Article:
Appearing in The Vindicator on October 9, 1949, is the marriage announcement of my great aunt Barbara ‘Babs’ Groucutt to David Roberts. They were married the day before at Saint Columba Cathedral by the future Bishop of Youngstown, James Malone.
Saint Columba Cathedral as it would have appeared in 1949. (Wikipedia)
“Groucutt-Roberts Rite is Solemnized,” Youngstown Vindicator, Section C, Page 5. October 10, 1949, accessed May 7, 2013.

Treasure Chest Thursday – 1924 Birth Certificate of Jean Groucutt

I, J.E. Plummer, Chief, Division of Vital Statistics, do hereby certify the following to be a true and correct copy of the CERTIFICATE OF BIRTH OF
Mary Jean Groucutt


I posted this one before, back in December 2012 but wanted to revisit it because I basically posted the original without giving it a thorough look. My grandmother’s birth certificate is in incredibly awful condition. It has been taped and folded repeatedly. It’s currently laying flat, but it’s one of those documents that I’m glad I could digitize because it may not survive it’s next examination.
There are a few fascinating points to this birth certificate. First, it was issued on September 27, 1930. You will notice my grandmother’s date of birth is December 23, 1924. It was not uncommon for those born before 1940(-ish) to only obtain a birth certificate when it was needed for another purpose, such as the start of schooling. Second, this birth certificate indicates that my grandmother had a sibling who died before she was born. The birth certificate reads:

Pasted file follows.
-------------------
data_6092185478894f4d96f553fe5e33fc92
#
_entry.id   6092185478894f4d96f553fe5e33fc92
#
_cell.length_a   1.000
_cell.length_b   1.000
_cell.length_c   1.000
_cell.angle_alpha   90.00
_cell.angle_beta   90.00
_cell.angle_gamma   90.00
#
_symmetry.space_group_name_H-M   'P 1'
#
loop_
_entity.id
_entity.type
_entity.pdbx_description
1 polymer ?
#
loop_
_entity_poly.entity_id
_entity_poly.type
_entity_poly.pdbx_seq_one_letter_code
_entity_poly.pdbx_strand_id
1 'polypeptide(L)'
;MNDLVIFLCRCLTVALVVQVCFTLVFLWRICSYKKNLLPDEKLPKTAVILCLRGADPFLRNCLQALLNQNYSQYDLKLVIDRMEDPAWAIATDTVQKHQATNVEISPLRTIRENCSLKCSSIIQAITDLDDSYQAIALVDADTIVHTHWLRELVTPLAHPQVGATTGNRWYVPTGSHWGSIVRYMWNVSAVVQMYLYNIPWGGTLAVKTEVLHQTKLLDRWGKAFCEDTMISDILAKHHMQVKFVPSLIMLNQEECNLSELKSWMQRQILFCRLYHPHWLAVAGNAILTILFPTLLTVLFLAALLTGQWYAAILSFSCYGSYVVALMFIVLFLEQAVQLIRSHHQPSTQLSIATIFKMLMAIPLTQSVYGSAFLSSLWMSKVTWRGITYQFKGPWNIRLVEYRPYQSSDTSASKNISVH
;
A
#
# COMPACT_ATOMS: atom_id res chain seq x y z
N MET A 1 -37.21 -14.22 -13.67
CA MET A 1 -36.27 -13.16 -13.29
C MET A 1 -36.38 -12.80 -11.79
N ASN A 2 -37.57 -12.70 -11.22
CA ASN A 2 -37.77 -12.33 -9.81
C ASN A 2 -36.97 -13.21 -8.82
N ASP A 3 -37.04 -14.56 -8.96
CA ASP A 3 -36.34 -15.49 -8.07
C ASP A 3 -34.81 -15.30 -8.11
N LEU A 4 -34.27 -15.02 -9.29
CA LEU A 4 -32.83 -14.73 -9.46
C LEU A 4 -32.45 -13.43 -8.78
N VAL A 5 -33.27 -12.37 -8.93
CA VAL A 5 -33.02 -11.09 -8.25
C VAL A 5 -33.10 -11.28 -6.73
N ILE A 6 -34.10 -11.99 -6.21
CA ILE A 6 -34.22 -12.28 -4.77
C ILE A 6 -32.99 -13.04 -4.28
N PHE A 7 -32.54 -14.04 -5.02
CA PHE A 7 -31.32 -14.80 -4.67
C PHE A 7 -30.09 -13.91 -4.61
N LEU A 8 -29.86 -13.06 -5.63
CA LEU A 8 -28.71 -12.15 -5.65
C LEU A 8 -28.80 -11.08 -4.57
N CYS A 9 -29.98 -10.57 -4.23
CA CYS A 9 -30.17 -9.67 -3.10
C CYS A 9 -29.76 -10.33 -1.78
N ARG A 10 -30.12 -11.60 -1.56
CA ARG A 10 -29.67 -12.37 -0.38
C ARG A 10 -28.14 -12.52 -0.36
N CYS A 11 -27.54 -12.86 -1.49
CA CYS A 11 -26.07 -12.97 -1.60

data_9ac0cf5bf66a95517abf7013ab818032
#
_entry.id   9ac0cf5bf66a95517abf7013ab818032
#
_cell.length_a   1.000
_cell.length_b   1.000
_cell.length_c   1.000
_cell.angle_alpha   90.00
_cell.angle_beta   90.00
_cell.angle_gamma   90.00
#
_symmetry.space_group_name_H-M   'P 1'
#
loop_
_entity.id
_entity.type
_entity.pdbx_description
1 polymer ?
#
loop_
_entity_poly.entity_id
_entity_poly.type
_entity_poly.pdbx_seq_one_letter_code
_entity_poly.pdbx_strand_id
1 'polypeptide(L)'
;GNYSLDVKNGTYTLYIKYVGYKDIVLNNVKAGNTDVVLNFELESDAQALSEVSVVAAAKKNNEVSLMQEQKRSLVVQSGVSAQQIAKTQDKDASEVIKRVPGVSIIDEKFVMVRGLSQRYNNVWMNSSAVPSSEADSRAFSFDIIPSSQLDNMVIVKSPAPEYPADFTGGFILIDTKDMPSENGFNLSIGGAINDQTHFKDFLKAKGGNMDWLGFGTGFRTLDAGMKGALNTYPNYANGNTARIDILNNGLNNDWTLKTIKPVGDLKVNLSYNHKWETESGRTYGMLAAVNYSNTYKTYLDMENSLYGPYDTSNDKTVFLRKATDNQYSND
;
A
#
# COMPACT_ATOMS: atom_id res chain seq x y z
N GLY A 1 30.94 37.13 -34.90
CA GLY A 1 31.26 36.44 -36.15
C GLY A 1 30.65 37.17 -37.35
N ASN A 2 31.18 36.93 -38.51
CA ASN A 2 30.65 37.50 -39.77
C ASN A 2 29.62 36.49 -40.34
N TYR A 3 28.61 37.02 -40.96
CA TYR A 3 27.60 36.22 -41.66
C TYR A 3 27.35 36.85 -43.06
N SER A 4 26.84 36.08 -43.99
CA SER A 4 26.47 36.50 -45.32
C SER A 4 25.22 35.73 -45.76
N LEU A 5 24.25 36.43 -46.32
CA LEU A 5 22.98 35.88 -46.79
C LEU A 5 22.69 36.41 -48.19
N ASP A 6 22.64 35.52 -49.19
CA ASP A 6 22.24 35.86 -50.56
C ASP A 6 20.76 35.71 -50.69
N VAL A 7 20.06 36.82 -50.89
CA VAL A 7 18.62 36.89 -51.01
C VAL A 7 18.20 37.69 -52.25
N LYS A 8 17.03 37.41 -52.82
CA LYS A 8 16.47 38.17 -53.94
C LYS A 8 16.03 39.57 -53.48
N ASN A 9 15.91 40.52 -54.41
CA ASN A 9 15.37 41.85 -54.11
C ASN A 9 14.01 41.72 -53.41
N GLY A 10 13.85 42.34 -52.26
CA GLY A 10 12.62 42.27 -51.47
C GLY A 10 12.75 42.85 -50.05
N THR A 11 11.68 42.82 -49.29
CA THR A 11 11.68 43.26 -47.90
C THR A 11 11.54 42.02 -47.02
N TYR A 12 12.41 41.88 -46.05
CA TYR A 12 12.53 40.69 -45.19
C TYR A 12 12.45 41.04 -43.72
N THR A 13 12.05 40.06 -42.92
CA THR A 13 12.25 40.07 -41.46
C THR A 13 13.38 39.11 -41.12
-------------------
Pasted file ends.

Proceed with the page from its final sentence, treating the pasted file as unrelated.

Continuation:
Number of children born alive to this mother, including this child (if born alive): 6
Number of this mother living, including this child (if born alive): 5
My dad, aunts, and uncles have never spoken of an aunt or uncle who may have been born and died at a young age. My research has likewise not turned up this child. All of my grandmother’s known siblings survived into adulthood, and when she died in 1987, my grandmother was thought to be the first to pass away. Obviously, I have some digging to do.

Document of the Day: Jean Groucutt’s Birth Certificate

Happy birthday, grandma! My grandma Mary Jean Groucutt Lowry was born on December 23, 1924 in Brookfield Township, Ohio. The sixth of eight children, she was the last one born at home, with younger siblings Barbara and James born in the hospital. Her birth certificate, not on good shape at all and taped ten ways to Sunday, was signed by J. Plummer, Chief, Division of Vital Statistics, Ohio Department of Health on 27 September 1930, nearly six years after her birth.